The detection of moons orbiting extrasolar planets ("exomoons") has now become feasible. Once discovered in the circumstellar habitable zone, questions about their habitability will emerge. Exomoons are likely to be tidally locked to their planet, and hence experience days much shorter than their orbital period around the star, and have seasons - all of which works in favor of habitability. These satellites can receive more illumination per area than their host planets, as the planet reflects stellar light and emits thermal photons. On the contrary, eclipses can significantly alter local climates on exomoons by reducing stellar illumination.
In addition to radiative heating, tidal heating can be very large on exomoons, possibly even large enough for sterilization. We identify combinations of physical and orbital parameters for which radiative and tidal heating are strong enough to trigger a runaway greenhouse. By analogy with the circumstellar habitable zone, these constraints define a circum-planetary "habitable edge". We apply our model to hypothetical moons around the recently discovered exoplanet Kepler-22b and the giant planet candidate KOI211.01 and describe, for the first time, the orbits of habitable exomoons. If either planet hosted a satellite at a distance greater than ten planetary radii, then this could indicate the presence of a habitable moon.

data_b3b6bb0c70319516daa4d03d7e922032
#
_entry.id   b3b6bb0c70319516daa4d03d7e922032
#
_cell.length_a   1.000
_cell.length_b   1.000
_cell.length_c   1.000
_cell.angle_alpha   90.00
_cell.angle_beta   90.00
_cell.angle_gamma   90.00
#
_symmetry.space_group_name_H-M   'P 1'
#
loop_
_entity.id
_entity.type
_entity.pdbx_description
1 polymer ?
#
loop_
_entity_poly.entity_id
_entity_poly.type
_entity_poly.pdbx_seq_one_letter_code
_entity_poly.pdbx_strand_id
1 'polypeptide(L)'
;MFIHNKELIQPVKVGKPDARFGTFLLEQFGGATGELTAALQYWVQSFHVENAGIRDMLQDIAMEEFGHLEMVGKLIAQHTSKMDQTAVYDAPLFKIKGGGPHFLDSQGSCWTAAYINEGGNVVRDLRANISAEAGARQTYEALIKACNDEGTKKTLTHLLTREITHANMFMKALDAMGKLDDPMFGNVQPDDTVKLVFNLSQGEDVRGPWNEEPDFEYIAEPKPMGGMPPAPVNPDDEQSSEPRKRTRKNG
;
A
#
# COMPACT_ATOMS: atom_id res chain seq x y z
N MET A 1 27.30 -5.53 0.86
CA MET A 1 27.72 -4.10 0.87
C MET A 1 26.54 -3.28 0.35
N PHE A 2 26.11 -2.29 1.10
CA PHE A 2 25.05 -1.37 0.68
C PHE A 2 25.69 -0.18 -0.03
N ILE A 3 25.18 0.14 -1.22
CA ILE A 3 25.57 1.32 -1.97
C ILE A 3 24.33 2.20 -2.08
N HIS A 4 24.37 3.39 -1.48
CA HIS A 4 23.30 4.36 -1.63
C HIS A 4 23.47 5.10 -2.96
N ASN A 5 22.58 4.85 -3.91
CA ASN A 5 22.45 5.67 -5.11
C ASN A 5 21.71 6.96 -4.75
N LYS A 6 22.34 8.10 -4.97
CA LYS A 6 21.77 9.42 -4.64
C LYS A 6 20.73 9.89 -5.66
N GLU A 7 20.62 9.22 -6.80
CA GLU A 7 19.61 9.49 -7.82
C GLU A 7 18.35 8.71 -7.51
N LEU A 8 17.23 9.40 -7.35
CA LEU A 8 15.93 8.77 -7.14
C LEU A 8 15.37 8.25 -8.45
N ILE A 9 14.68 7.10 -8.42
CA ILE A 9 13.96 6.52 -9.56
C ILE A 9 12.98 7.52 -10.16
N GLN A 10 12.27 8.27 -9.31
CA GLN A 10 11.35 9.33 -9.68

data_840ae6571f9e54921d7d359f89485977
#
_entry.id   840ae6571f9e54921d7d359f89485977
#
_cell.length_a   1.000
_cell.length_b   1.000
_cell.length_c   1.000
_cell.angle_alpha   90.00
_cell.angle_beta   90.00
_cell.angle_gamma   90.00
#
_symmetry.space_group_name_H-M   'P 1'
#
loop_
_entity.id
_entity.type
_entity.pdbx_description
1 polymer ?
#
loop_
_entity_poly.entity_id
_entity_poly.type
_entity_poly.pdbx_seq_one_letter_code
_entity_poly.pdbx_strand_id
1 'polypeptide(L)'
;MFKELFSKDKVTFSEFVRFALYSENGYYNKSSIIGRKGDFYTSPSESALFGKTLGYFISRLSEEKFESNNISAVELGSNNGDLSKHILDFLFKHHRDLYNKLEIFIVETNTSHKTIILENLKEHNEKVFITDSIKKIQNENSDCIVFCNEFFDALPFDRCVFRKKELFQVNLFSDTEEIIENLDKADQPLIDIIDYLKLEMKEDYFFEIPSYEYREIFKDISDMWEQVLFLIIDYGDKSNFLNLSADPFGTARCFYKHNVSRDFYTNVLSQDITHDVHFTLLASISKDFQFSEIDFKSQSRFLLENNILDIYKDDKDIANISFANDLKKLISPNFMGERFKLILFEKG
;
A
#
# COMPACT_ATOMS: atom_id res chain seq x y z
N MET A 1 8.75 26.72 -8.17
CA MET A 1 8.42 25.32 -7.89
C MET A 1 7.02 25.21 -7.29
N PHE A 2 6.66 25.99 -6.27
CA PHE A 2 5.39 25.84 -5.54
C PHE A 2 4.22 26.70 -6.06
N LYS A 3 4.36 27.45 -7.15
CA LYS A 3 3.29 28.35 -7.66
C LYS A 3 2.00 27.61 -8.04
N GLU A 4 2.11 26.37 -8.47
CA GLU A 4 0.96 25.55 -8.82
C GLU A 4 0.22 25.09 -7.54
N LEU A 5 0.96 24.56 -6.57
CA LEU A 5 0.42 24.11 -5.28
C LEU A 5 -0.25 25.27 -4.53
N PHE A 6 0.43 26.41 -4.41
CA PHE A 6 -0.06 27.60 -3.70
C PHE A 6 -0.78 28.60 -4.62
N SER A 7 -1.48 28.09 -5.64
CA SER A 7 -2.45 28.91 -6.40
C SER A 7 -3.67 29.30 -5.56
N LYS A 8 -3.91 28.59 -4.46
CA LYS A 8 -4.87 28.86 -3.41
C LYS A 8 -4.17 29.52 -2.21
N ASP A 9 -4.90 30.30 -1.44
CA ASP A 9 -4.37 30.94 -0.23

Rene Heller (1), Rory Barnes (2,3) ((1) Leibniz Institute for Astrophysics Potsdam (AIP), Germany, (2) University of Washington, Seattle, USA, (3) NASA Astrobiology Institute, VPL Lead Team, USA)
(Submitted on 24 Sep 2012)
Comments: accepted by Astrobiology (Sep. 8, 2012), 36 pages, 16 figures (7 colored)
Subjects: Earth and Planetary Astrophysics (astro-ph.EP)
Cite as: arXiv:1209.5323v1 [astro-ph.EP]
From: Rene Heller [view email]
[v1] Mon, 24 Sep 2012 16:31:28 GMT (7273kb)